PerspectiveMaterials Science

A Clear Advance in Soft Actuators

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Science  30 Aug 2013:
Vol. 341, Issue 6149, pp. 968-969
DOI: 10.1126/science.1243314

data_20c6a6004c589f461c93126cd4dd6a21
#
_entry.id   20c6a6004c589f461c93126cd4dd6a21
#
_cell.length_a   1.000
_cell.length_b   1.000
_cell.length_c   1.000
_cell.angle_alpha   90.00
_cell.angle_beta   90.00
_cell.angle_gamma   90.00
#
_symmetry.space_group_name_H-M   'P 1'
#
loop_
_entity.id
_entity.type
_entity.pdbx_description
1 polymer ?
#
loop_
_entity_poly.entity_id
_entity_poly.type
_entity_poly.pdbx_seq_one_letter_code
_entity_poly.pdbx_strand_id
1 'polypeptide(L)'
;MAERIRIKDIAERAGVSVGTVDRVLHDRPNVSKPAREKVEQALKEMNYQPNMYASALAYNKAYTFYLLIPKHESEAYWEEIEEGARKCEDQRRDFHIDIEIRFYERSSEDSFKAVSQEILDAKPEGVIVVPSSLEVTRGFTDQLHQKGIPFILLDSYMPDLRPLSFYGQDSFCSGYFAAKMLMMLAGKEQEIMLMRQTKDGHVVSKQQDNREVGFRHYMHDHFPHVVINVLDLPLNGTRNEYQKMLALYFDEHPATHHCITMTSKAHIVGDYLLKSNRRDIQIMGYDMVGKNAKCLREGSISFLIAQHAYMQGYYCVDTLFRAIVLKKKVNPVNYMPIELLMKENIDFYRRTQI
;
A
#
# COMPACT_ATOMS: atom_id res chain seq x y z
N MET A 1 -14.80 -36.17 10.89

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Development of actuator technologies with capabilities that can match or exceed those found in biology represents a topic of long-standing interest within the advanced robotics community. One promising and remarkably simple class of such an “artificial muscle” exploits a dielectric elastomer (an electrical insulator) sandwiched between a pair of mechanically compliant electrodes (1, 2). Electrostatic force generated by an applied voltage deforms the dielectric and causes rapid, controlled displacements with large amplitudes. On page 984 of this issue, Keplinger et al. (3) describe an important advance in this dielectric elastomer actuator (DEA) technology, in which the authors replace the electrodes with soft, ionic hydrogels. The result provides a clever solution to a daunting materials challenge; it enables delivery of high voltages for fast, effective operation without any mechanical constraint on the motions of the dielectric, in a form that also provides almost perfect optical transparency.